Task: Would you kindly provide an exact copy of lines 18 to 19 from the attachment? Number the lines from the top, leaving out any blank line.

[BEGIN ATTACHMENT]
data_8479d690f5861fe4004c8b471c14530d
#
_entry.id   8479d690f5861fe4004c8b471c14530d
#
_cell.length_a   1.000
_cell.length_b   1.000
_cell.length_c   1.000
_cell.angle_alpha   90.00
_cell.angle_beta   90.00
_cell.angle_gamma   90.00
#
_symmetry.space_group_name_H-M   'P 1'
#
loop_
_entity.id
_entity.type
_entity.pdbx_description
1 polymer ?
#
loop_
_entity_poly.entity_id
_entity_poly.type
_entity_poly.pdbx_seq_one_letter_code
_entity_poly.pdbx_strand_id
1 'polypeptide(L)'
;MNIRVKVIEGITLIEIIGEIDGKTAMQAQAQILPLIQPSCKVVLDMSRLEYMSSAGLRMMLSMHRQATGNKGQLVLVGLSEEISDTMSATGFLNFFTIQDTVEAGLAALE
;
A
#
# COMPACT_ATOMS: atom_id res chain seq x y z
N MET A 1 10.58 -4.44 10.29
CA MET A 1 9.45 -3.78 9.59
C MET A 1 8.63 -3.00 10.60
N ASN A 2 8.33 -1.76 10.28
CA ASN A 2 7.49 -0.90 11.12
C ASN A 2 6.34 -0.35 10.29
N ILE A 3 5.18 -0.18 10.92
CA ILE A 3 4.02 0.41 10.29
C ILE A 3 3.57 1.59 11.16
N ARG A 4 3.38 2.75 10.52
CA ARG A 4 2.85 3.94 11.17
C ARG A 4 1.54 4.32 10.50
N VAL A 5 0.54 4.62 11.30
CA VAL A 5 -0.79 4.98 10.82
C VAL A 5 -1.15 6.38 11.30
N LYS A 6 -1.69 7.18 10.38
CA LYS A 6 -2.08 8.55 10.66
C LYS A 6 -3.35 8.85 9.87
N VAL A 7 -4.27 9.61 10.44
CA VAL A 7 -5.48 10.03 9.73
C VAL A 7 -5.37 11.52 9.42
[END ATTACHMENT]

1 polymer ?
#